I’m Pregnant, Now What? Episode 2 Picking A Provider

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Did you know that an Obstetrician is not your only choice to follow you and your baby through pregnancy and birth? Let’s talk about what to look for so you feel cared for and supported through your pregnancy. Let’s talk about where these providers deliver and how that can affect your birth. Let’s talk about YOUR goals for your pregnancy and how that can be effected by your provider.

The most important thing I want you to know is that YOU ARE NOT CHAINED TO YOUR PROVIDER. If, at any time, you feel like you are not being listened to, or supported, you can transfer care (usually) up to 36 weeks pregnant.

Thanks for taking the time to watch. I am honored to walk through this time with you.

Love Thy Labor,
Meghann

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Doulas Lower C-Section Rates? You Bet We Do!

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Another study regarding doulas and their relationship to mothers avoiding medically unnecessary C-Sections was recently published. The study compared mothers who hired doulas with mothers who either wanted doulas and were unable to hire one, mothers who were not familiar with doula work (and therefore did not know they could hire one), and mothers who did not wish to hire a doula as part of their birth team. The study looked at their birth outcomes and overwhelmingly concluded that, statistically, women who knew what doulas were and were able to hire one greatly reduced their C-Section rate.

Here’s the article:

http://www.huffingtonpost.com/2014/08/29/doula-benefits_n_5730720.html

“The presence of a doula at birth was linked to an almost 60 percent reduction in women’s odds of having a C-section, and 80 percent lower odds of having a nonmedically indicated C-section compared with women who had no doula. (Overall, 10 percent of the women in the survey said they had no clear medical need for a cesarean delivery, yet delivered via C-section anyway.)”

Wonderful news for most of us! My heart is breaking for the 27% of women who wanted a doula, but were unable to hire one. Most were low-income families who did not have the resources to pay for a doula’s services.  This article suggests something that most of us have been shouting from the rooftops for years, WHY AREN’T INSURANCE COMPANIES COVERING DOULA SERVICES!?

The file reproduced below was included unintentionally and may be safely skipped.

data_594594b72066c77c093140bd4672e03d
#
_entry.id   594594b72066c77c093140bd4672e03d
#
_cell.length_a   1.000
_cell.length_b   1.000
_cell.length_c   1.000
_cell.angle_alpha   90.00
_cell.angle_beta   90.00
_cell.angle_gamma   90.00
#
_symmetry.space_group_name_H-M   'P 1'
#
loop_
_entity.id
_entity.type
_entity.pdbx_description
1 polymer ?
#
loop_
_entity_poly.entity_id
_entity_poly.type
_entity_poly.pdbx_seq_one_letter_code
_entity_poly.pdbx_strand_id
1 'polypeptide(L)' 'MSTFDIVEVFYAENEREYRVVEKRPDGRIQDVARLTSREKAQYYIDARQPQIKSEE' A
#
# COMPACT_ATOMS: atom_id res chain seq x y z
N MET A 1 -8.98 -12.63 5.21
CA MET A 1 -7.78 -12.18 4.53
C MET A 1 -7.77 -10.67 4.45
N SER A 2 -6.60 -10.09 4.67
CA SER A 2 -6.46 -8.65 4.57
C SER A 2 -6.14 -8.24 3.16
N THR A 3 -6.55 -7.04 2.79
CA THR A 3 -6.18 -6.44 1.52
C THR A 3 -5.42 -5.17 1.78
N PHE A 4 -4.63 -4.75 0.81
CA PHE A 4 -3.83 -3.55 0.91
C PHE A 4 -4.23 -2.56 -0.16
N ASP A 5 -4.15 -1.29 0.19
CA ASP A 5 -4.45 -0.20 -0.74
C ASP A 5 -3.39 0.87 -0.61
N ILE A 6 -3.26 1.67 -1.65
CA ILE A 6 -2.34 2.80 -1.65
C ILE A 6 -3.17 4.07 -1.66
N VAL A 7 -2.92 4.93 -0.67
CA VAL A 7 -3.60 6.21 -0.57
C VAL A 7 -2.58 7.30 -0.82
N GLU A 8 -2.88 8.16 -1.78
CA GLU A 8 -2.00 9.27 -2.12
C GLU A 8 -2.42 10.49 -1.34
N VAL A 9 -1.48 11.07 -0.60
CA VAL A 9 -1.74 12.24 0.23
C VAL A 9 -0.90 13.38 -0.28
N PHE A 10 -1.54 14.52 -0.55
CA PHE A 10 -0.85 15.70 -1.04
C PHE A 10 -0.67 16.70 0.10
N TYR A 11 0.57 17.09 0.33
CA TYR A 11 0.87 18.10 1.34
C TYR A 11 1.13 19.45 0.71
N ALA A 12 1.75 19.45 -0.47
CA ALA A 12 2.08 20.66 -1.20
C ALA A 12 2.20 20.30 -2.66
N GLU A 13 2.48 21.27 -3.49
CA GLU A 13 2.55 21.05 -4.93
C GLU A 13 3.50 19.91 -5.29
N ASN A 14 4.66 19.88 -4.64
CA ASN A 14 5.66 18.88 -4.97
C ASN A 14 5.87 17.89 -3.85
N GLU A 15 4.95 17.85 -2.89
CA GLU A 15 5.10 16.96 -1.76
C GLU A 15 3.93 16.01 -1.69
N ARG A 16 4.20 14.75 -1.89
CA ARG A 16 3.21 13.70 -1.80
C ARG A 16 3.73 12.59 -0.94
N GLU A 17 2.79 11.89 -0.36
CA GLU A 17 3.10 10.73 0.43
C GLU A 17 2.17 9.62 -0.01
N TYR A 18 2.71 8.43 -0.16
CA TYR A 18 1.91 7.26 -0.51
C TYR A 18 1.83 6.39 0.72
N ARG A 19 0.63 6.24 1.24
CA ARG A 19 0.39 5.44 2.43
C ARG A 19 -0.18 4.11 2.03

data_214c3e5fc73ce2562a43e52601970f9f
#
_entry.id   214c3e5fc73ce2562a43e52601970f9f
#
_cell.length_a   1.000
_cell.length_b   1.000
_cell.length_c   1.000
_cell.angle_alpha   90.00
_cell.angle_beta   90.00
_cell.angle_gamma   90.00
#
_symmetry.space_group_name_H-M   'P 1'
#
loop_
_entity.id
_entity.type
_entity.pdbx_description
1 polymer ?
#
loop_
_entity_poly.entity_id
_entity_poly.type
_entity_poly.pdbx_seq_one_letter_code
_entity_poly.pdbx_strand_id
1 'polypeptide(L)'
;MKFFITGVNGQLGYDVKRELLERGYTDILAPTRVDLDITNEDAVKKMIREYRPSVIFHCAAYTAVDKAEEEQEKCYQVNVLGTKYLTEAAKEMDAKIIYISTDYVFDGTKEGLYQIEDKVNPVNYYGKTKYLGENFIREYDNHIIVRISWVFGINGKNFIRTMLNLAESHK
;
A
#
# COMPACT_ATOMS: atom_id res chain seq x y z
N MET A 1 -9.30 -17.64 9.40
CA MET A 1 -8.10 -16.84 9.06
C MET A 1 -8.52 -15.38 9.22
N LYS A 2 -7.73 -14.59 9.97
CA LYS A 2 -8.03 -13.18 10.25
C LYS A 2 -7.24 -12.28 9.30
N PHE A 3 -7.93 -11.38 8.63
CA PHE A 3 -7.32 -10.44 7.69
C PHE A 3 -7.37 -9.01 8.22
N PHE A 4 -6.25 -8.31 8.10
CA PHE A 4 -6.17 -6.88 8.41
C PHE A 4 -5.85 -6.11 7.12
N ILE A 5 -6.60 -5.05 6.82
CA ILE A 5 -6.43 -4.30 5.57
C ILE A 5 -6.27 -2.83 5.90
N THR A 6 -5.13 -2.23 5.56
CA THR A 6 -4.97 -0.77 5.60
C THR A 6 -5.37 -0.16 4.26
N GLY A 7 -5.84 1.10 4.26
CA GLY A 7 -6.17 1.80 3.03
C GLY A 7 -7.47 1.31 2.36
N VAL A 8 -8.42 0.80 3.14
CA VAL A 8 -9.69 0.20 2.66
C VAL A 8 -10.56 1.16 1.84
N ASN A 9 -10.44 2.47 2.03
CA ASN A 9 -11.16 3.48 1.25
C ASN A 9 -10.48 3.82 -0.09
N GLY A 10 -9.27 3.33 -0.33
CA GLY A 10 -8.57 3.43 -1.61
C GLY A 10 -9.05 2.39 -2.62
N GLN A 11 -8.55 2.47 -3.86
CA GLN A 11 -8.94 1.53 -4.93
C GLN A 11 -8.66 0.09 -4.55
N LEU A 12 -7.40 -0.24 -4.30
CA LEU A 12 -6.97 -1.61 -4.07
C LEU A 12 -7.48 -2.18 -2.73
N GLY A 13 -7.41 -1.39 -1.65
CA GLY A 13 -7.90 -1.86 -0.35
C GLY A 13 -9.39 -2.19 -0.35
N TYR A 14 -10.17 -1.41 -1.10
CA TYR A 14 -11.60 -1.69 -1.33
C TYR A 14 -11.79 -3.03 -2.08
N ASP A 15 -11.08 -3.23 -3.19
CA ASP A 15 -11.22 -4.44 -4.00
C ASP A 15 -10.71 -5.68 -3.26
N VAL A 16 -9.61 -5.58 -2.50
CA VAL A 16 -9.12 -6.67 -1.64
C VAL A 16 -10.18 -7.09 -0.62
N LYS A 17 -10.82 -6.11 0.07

Some do. Some cover up to 70% of a doula’s fee. Some HSA accounts will let you use your funds for doula services. Why not ALL? Why not Medicaid? If there was a $1000.00 (average doula rate in the U.S.) pill that decreased a woman’s odds of having a C-Section by 60% with no negative side effects and decades of studies behind it, I would consider it criminal not to administer that medication. You decrease what insurance companies pay on average for a birth by $9000.00 if doulas were covered by insurance companies. Nine THOUSAND dollars, per cesarean birth.

One of the reasons why it has not been DEMANDED that women have access to quality doula services can be found in the comments section of the article.

Robert Jackson, a Physician from Houston, Texas states
“… saying sweet things and rubbing someones back isn’t going to change c section rates. That is, unless the patient has chosen an obstetrician who is willing to do a c-section for the indication that labor hurts. Bring on the doulas but please don’t try to tell patients that this will change the anatomy or physiology of the pregnancy….”

If all a doula did was whisper sweet nothings in their client’s ear and give her a little back rub, then, by all means, this gentleman would be correct. We are skilled members of the birth team. We educate our clients, we motivate our clients, we physically move our clients. We know, operate in, and promote normal birth. We can read our clients, and help them to break through their walls, because we walk the path of labor WITH them.